MANILA: Longtime allies the Philippines and the United States start annual, large-scale military exercises on Monday after President Barack Obama vowed "ironclad" backing for Manila as a territorial dispute with China simmers.
The two-week Balikatan or "shoulder-to-shoulder" drills involving 5,500 American and Filipino soldiers begin just days after Obama assured Manila his government was committed to a 1951 mutual defence treaty.
The allies last week bolstered their ties with a new defence agreement signed ahead of a visit by Obama giving American forces greater access to Philippine bases -- part of a US rebalancing of military power towards rising Asia.
"What President Obama said was a reaffirmation of our treaty," Philippine military spokesman Lieutenant Colonel Ramon Zagala said.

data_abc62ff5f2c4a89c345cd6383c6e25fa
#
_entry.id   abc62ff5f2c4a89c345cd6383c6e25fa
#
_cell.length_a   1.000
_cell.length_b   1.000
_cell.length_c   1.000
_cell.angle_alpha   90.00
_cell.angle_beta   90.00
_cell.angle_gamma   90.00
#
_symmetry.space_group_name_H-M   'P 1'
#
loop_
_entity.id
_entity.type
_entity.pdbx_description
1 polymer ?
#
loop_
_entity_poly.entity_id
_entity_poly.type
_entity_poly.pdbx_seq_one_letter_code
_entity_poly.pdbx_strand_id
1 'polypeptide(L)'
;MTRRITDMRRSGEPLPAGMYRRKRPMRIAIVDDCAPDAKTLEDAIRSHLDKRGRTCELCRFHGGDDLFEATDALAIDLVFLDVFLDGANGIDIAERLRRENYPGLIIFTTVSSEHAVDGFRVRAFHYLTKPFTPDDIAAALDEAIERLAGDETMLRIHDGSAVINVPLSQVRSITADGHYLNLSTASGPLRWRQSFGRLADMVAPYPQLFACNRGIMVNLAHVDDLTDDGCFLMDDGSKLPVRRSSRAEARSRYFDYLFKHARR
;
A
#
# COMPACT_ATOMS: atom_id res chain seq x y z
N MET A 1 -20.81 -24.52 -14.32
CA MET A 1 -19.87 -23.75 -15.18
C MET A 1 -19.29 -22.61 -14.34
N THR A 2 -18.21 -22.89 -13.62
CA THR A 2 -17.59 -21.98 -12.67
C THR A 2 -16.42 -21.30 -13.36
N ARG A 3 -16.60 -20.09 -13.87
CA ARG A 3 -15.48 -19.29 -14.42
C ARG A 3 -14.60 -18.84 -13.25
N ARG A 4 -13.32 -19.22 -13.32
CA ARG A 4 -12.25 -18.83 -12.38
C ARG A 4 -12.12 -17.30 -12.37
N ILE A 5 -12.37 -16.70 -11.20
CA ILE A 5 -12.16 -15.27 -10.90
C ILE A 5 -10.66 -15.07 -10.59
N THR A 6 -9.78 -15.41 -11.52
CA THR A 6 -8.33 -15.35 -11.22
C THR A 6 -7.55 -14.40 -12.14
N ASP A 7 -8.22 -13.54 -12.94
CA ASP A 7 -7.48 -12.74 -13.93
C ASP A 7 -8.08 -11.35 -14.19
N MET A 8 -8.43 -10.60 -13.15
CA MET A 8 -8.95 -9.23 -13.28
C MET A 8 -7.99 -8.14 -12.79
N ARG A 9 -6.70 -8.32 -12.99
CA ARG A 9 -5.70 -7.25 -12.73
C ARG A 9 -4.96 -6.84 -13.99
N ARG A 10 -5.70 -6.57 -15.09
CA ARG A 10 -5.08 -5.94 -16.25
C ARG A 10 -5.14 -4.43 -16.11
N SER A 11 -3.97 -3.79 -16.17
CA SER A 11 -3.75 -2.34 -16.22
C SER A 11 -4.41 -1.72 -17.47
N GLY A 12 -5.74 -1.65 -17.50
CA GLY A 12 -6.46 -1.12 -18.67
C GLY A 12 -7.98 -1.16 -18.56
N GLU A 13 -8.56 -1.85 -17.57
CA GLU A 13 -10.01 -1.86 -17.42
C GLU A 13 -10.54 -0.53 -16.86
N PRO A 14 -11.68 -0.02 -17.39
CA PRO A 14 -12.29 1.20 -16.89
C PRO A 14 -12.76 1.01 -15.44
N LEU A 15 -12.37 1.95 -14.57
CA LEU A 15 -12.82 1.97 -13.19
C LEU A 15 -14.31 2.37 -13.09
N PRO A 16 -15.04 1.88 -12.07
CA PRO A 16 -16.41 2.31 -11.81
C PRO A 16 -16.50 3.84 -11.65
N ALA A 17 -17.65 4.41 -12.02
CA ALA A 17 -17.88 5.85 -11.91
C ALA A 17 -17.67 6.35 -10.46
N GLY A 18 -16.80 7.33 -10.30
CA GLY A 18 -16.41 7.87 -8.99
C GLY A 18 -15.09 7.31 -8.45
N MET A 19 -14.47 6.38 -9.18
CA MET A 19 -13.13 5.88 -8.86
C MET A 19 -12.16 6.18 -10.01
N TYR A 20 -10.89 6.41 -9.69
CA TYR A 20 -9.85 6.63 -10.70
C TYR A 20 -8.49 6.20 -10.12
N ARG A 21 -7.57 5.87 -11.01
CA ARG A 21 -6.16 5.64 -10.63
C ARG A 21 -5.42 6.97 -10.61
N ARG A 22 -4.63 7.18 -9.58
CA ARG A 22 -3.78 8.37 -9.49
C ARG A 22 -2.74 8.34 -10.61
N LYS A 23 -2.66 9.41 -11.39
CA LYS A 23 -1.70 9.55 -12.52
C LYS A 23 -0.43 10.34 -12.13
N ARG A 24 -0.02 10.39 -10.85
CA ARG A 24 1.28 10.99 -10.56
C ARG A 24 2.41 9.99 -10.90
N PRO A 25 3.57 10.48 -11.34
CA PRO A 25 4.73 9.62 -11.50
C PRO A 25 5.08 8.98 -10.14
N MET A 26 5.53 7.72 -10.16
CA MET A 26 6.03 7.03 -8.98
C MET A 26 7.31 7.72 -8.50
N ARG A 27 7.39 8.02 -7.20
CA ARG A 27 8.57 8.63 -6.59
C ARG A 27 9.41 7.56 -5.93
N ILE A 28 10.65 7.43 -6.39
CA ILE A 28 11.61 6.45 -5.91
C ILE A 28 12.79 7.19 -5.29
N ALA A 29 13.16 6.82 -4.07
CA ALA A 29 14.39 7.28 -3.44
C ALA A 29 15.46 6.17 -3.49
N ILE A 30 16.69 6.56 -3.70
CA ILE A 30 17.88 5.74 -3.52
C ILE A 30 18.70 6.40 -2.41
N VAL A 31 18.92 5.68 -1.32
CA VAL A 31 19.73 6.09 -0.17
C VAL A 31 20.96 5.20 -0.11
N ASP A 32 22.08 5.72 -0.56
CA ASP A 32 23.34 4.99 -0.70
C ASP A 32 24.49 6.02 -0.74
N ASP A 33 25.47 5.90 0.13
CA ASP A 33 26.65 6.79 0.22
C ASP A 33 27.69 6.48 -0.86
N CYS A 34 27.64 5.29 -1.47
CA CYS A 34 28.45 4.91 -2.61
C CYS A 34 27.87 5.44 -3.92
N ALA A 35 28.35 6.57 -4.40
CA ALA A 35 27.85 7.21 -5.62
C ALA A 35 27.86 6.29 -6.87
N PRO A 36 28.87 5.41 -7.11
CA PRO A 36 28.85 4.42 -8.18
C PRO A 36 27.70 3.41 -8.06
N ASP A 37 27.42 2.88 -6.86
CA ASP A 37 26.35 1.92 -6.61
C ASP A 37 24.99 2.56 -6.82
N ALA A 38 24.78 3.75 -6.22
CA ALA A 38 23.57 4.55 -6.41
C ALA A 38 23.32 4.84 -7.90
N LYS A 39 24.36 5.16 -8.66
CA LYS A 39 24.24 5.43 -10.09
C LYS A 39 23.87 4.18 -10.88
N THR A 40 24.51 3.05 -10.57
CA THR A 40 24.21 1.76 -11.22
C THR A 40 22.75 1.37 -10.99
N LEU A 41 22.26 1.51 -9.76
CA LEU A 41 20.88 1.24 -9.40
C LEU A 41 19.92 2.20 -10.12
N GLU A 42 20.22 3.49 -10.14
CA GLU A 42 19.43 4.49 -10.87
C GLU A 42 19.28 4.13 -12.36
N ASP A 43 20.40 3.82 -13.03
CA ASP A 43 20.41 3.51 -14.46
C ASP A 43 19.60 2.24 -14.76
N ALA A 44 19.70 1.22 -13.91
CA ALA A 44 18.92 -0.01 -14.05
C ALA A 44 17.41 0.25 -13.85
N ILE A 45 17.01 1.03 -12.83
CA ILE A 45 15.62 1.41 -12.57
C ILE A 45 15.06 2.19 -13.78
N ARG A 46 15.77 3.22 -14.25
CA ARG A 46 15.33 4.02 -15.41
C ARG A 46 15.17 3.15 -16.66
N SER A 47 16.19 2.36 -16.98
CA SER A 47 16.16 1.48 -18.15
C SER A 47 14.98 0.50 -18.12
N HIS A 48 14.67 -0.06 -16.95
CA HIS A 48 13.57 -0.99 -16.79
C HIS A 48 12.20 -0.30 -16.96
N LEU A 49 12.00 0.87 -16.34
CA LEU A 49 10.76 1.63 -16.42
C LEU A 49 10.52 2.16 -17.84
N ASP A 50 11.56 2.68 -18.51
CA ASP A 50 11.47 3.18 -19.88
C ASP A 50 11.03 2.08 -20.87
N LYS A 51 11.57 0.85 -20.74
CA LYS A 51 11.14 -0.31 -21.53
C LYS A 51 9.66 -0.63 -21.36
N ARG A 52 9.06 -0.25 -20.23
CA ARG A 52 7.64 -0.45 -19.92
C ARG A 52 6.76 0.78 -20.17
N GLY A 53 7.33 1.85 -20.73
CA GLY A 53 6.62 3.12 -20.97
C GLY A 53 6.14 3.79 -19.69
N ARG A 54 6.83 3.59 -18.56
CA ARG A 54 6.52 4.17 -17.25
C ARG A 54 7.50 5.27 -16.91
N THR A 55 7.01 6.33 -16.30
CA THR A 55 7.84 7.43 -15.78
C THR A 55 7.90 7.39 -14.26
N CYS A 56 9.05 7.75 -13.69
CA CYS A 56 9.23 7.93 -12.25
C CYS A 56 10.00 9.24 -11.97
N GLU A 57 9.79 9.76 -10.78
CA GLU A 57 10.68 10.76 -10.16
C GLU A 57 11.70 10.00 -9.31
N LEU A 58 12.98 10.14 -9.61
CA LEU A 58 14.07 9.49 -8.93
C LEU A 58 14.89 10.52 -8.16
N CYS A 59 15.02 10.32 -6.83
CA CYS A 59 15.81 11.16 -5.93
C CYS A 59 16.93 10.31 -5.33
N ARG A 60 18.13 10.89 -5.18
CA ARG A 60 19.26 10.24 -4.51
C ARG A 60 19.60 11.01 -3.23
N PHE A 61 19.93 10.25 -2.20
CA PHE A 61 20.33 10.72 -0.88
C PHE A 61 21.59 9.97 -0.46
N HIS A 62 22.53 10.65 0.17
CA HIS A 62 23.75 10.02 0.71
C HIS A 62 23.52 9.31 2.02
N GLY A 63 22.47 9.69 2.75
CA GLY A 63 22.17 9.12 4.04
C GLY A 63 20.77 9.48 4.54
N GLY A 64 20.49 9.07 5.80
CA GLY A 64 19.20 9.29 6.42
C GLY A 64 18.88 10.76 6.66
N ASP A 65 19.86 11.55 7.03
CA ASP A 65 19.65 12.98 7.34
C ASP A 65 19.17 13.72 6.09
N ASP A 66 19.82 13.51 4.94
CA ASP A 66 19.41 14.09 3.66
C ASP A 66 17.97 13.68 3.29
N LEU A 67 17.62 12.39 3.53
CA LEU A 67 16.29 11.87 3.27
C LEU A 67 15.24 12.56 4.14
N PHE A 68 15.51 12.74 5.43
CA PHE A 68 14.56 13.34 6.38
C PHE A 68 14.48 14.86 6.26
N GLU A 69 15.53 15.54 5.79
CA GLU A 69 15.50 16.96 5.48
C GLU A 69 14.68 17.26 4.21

"It is very important to note that this is really relevant right now that we have a present threat," he added, referring to an increasingly tense row with China over reefs and outcrops in the South China Sea, which Manila calls the West Philippine Sea.
Obama's four-nation Asian tour was dominated by worsening maritime tensions between Beijing and Washington's allies in the region, which have triggered fears of military conflict.
China claims nearly all of the South China Sea, which is believed to contain huge deposits of oil and gas, even waters and islands or reefs close to its neighbours.
The Philippines, which has one of the weakest militaries in the region, has repeatedly called on the United States for help as China has increased military and diplomatic pressure to take control of the contested areas.